Larry LaRue

Larry LaRue: Puyallup man undaunted after losing Beatles mural in fire

Jack Widmann created a pen-and-ink mural titled "I Am Saved,” consisting of 190 squares saluting Beatles music. The mural, shown here in 2010, was destroyed in a fire this summer.
Jack Widmann created a pen-and-ink mural titled "I Am Saved,” consisting of 190 squares saluting Beatles music. The mural, shown here in 2010, was destroyed in a fire this summer. Peter Haley

Jack Widmann has spent his adult life as a Puyallup educator who creates art, without ever confusing which comes first.

“I love what I do,” the 38-year-old principal said, sitting in his office at Glacier View Junior High School. “I’m fascinated by art.”

Widmann, his wife Crystal and two teenage kids — Jacki and Bryan — have been between homes for a few months. They moved out of their old house and in with Crystal’s parents while their new home is being built.

The family put some belongings in a storage unit.

“It was hard keeping track of what was where,” Widmann said.

Then came the fire.

On July 17, 121 units in the storage facility southwest of Puyallup burned in what started as a grass fire.

“Someone threw a cigarette in the wrong place, and the storage place went up,” he said.

As his family stood across the street with a growing group watching the flames, Widmann was told by a family member that among the items in the burning unit was his Beatles mural.

Created over a five-year span starting in 2001, the mural was more like a quilt of 190 squares, each one a separate drawing by Widmann inspired by a Beatles song. In the end, it stood 5 feet tall and stretched 9½ feet long.

“It had been in a fireproof box,” he said. “But we’d been breaking it down into different portfolios ...”

He doesn’t like talking about that evening, doesn’t want to sound like someone whose loss was unbearable.

“Yes, it broke my heart,” he said, “but there were families there who lost everything.”

Years ago, a friend had helped Widmann digitize his work, from the full Beatles poster to individual squares, which were then printed as 8-by-10-inch prints that Widmann sold at farmers markets.

Still, the fire took away the original work he’d done at home, inspired by music he loved and surrounded by family.

“Whenever I’d work on it, the kids would go get their crayons and say it was drawing time,” Widmann said. “It was something I hoped to pass on to them.”

He feels fortunate to have it all on computer now and even luckier that he loves the work he does for the Puyallup School District.

“My wife is a teacher at a different school, and I taught eighth-grade classes before I became an assistant principal,” Widmann said. “I taught American history, among other things.”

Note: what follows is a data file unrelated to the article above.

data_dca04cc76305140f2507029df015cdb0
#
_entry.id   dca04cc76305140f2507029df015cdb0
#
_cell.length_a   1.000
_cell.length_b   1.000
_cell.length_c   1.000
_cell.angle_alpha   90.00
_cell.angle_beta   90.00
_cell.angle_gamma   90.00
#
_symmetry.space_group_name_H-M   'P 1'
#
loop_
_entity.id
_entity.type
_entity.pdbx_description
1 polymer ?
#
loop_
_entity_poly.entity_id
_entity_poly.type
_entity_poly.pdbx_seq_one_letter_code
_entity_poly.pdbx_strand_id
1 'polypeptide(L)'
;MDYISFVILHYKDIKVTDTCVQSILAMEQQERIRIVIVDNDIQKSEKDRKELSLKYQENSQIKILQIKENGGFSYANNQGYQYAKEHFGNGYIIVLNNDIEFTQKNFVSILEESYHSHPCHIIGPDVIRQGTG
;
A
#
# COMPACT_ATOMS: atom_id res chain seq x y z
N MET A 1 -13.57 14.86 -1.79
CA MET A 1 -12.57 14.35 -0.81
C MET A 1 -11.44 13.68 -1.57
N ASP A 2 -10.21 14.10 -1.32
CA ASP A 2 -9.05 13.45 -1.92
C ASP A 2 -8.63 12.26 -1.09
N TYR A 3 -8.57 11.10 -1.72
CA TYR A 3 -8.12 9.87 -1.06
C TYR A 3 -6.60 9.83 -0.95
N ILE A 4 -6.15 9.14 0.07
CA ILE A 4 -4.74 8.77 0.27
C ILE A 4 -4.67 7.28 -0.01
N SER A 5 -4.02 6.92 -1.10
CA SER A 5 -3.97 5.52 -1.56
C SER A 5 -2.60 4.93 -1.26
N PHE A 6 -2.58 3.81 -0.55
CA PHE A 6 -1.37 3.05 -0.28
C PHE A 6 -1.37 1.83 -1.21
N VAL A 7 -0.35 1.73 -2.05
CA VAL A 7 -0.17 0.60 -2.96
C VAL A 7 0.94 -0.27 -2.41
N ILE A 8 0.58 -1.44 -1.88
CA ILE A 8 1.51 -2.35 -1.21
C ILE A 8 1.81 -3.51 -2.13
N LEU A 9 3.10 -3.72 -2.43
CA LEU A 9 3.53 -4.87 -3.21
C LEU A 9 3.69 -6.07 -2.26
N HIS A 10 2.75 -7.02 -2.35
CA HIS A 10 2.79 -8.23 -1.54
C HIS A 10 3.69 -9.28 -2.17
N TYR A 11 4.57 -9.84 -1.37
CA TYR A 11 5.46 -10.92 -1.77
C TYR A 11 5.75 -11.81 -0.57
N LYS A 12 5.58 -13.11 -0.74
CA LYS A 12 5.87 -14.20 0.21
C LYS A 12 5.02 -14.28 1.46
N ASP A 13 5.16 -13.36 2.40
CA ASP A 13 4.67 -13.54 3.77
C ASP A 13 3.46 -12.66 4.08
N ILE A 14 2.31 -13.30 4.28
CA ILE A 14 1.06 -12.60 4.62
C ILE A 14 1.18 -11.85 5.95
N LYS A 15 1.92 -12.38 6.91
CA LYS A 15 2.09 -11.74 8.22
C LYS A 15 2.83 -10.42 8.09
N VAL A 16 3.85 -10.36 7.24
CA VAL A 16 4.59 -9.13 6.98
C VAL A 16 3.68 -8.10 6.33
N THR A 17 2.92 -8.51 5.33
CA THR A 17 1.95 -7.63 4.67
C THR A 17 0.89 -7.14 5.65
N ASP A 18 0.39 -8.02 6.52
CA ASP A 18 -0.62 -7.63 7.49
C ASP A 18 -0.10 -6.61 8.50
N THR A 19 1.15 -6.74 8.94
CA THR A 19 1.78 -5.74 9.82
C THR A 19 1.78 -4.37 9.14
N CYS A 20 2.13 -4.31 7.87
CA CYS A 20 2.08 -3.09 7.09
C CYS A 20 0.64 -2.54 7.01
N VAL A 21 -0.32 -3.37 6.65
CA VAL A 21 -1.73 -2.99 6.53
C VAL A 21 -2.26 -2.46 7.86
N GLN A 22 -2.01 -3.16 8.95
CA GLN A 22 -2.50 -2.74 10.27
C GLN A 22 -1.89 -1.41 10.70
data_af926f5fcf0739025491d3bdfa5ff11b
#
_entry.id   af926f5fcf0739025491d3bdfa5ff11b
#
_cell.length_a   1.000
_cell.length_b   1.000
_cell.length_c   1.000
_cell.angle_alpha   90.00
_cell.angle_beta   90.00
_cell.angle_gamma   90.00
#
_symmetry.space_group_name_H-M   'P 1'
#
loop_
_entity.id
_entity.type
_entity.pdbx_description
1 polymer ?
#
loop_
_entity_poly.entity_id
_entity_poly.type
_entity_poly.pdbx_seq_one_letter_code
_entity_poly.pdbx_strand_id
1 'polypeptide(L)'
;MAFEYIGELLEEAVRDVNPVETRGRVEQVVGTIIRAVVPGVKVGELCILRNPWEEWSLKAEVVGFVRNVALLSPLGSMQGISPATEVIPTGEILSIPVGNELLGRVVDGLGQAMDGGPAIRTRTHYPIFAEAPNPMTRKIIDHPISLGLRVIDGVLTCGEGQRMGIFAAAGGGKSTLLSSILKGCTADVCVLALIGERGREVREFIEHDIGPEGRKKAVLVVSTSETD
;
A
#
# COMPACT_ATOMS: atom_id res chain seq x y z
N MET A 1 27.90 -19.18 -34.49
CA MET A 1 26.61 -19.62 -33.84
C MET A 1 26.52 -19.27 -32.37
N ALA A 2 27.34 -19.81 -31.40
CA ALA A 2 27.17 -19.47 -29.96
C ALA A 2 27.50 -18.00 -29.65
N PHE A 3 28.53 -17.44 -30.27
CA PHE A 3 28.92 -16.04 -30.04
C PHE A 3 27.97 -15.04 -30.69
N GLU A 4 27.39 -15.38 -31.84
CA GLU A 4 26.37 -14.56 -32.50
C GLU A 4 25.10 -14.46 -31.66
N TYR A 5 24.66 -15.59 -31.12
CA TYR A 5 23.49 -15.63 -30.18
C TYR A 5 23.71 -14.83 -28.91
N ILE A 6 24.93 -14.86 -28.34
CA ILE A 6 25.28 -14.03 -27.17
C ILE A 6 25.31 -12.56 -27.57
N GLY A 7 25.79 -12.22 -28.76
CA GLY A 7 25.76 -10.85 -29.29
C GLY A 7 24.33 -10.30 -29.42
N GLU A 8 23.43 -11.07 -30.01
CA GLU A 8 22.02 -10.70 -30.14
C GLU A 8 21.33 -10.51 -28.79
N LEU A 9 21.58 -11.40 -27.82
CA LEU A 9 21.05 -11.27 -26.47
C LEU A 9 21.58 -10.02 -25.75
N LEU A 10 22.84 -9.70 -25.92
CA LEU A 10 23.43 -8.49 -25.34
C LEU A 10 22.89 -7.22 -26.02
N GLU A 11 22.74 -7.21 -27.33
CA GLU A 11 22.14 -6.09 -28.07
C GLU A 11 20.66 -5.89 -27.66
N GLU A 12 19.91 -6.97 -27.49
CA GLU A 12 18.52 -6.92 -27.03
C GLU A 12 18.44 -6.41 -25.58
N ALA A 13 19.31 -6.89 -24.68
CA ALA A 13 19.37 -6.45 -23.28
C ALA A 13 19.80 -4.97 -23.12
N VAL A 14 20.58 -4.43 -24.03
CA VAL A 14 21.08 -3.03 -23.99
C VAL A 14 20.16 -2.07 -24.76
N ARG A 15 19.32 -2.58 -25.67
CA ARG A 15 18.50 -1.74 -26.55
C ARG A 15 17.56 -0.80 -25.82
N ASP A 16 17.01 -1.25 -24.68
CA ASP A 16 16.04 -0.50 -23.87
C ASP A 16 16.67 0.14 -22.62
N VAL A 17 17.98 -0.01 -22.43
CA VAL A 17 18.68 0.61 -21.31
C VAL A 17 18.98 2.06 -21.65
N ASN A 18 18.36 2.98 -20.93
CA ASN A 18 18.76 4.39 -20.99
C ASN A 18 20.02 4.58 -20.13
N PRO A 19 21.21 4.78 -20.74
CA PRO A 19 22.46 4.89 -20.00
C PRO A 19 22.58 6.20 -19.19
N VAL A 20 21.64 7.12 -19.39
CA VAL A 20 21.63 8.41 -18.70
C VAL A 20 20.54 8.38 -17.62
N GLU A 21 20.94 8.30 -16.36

Always a doodler, he said, he took two art classes — one when he was a student at Puyallup High School, another in college.

After finishing the Beatles mural, he kept himself active artistically with another ambitious project — a timeline of American history. Titled “Life, Liberty and the Pursuit of Happiness,” the work includes 440 historical figures.

Each individual began looking exactly like the last, almost like lines of paper dolls. So Widmann added little identifiers as he worked: a top hat for Abraham Lincoln, a feather for a Native American, a dress to signify various women.

“I chose the people I illustrated, and there’s a legend identifying them all,” Widmann said.

The piece was shown but never offered for sale. It wasn’t lost in the fire; it remains in his possession.

And now, the principal with a yen to create art has another project. This one is a completely new medium for Widmann.

“I’m writing a book,” he said. “I’ve outlined 22 chapters, written six, so far. I’ll get a couple of hours on the weekend to work on it.”

At that pace, Widmann figures he’ll finish the novel two summers from now.

“It’s going to be the first of three,” he said.

He said it’s slightly inspired by the Harry Potter series and features two kids not unlike his own, except that their mother died during childbirth and their father doesn’t last long, either.

The discoveries of the two children include the value of serving others, of never giving up their values and of love.

So far, so good, Widmann said.

“No one has read it yet,” he said. “I don’t want to put pressure on anyone to say they like it. There’s a lot of work ahead, including editing. This is something I’ve never done before. I’m enjoying it.”

Larry LaRue: 253-597-8638